Dr Joyce Lim of the Joyce Lim Skin & Laser Clinic explains that toxins don’t work on all wrinkles, “There are two types of wrinkles, dynamic and static. Dynamic wrinkles occur when the muscles that are attached to the overlying skin contract, causing the skin to bunch together, for example, the horizontal lines known as glabellar lines on the forehead when one furrows the brow. Toxins are effective for dynamic wrinkles like these. Static wrinkles are caused by smoking, environmental pollution, sun damage and ageing which cause the skin to lose moisture, collagen and elastin, the skin’s supportive connective tissue. Without them the skin is less able to resist the effects of gravity and starts to sag and wrinkle. Static wrinkles are there all the time regardless of whether the muscles are contracted or relaxed so botulinum toxins are not effective against them.”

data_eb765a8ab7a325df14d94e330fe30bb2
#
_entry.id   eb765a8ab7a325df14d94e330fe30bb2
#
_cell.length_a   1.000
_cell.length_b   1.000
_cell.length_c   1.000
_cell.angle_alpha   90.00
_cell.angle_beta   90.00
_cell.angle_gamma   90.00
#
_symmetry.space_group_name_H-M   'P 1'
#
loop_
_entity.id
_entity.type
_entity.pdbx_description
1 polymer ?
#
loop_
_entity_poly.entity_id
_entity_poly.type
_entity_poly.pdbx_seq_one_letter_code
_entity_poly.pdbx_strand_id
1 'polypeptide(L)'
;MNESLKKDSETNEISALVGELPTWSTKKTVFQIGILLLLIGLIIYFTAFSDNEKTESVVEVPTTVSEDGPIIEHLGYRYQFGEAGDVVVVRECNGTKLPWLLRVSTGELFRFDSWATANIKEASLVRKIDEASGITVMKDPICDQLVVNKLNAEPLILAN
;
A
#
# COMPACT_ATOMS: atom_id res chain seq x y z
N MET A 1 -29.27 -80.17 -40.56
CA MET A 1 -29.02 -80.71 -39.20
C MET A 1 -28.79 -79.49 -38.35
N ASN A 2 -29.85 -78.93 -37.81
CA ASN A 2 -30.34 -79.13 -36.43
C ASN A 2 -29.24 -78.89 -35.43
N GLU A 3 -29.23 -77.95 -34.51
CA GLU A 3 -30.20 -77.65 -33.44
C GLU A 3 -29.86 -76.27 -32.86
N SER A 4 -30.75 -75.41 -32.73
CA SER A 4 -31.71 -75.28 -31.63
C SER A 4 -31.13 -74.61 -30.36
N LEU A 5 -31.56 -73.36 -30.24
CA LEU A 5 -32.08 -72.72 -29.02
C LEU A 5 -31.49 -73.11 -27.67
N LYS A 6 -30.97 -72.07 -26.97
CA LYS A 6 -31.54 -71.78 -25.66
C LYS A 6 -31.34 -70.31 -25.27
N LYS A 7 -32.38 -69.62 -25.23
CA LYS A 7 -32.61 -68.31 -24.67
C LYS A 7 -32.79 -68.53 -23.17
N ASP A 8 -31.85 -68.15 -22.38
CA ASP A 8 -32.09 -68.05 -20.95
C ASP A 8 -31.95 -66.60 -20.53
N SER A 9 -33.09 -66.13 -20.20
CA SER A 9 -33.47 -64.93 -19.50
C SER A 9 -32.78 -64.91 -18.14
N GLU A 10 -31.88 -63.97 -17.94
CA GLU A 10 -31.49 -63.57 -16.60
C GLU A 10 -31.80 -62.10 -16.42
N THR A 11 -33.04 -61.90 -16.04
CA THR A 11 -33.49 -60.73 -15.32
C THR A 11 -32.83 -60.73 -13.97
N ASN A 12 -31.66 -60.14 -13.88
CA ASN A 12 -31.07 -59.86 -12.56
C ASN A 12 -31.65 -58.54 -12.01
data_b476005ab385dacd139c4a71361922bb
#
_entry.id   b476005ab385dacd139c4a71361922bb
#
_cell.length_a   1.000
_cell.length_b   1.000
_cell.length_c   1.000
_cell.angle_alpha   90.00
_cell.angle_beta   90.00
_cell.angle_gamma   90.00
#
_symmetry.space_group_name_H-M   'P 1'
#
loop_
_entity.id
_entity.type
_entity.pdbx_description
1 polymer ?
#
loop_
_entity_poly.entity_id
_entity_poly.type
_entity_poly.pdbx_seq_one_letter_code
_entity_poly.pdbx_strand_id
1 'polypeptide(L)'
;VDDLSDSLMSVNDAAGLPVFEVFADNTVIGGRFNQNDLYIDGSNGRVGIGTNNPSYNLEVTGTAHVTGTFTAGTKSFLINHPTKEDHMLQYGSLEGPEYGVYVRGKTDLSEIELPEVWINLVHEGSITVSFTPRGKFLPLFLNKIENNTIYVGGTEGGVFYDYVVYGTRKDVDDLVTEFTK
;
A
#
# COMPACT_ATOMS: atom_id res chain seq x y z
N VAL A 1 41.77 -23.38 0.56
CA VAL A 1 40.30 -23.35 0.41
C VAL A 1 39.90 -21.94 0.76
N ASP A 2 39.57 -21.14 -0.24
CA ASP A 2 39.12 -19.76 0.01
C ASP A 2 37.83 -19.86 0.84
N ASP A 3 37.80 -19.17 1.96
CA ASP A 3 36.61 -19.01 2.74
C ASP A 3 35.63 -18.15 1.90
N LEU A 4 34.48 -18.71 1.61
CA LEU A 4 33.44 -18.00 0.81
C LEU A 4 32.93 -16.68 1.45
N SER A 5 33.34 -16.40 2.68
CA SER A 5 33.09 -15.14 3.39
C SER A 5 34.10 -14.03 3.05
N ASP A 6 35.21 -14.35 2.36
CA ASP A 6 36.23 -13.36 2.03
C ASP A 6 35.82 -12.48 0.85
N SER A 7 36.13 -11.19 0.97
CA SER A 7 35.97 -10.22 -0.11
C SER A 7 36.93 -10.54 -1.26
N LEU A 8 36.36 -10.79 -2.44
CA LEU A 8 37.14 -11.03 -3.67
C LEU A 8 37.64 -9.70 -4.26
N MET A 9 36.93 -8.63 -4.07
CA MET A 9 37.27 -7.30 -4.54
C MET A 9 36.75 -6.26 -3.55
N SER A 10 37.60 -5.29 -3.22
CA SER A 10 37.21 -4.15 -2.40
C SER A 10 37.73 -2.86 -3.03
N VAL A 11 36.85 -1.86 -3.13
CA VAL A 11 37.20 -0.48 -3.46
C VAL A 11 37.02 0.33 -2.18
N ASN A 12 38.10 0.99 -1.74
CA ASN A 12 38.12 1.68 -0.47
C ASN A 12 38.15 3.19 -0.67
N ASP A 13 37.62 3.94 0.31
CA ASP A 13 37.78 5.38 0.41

Toxins are used to treat dynamic wrinkles in several key areas of the face and neck says Dr. Priya Sen from the Dr Priya Sen Skin & Laser Centre, “Botulinum toxin injections have been found to be effective on other areas where wrinkles form because of muscle contraction. The treatable areas include the bridge of the nose, periorbital lines crow‘s feet at the corners of the eyes and nasolabial folds around the mouth.”